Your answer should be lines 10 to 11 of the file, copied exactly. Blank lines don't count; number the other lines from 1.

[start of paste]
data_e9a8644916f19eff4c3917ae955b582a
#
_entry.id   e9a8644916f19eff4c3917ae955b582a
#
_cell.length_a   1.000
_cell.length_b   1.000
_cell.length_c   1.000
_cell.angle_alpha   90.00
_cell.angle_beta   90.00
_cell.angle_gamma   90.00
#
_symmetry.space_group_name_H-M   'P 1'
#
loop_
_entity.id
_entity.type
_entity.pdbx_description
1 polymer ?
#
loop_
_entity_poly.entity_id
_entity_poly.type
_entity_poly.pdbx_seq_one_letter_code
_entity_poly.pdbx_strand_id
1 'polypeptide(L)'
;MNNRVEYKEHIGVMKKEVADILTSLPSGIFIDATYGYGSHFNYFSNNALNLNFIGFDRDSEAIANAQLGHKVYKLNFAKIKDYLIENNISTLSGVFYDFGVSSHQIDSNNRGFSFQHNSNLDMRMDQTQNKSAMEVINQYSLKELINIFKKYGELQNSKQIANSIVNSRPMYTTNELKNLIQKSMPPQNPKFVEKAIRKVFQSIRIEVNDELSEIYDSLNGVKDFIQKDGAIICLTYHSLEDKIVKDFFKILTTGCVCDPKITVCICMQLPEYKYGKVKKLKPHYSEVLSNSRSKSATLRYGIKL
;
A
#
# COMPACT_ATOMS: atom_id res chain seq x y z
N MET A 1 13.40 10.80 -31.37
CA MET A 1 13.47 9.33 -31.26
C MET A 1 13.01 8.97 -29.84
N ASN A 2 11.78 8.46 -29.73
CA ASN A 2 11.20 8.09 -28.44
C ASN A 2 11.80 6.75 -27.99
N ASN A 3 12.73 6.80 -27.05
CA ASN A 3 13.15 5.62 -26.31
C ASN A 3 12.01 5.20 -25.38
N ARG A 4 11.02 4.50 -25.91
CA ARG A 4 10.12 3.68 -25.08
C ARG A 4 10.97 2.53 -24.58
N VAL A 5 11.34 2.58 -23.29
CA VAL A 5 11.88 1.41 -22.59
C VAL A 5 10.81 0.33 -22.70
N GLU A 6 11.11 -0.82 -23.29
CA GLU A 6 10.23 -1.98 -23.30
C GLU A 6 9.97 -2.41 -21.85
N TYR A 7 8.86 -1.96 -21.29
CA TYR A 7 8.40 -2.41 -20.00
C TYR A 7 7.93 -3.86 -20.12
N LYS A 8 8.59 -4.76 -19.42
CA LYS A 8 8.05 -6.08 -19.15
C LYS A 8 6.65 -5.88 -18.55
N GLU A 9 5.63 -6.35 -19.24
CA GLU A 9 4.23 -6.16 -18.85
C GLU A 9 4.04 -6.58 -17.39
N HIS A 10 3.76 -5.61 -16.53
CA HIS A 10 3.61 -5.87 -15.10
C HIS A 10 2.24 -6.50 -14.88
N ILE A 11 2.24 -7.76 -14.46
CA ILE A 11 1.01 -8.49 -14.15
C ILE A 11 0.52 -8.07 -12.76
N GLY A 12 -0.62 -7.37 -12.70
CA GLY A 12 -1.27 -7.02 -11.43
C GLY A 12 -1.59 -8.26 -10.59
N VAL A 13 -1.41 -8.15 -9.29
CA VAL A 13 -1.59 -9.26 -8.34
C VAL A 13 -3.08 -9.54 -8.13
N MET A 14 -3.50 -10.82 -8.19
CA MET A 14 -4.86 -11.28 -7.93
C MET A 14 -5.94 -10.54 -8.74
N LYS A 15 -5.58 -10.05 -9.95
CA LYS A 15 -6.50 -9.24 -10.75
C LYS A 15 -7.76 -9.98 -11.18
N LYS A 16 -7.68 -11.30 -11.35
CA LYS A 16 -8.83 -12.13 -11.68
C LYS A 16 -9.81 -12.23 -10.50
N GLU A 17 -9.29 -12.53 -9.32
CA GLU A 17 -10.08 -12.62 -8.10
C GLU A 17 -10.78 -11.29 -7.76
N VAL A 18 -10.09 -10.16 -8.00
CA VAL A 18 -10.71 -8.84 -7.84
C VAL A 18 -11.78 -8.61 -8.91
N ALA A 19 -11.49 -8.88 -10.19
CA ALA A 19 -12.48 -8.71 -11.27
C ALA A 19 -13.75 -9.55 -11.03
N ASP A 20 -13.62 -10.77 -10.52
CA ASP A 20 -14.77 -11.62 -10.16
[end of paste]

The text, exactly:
_cell.angle_gamma   90.00
#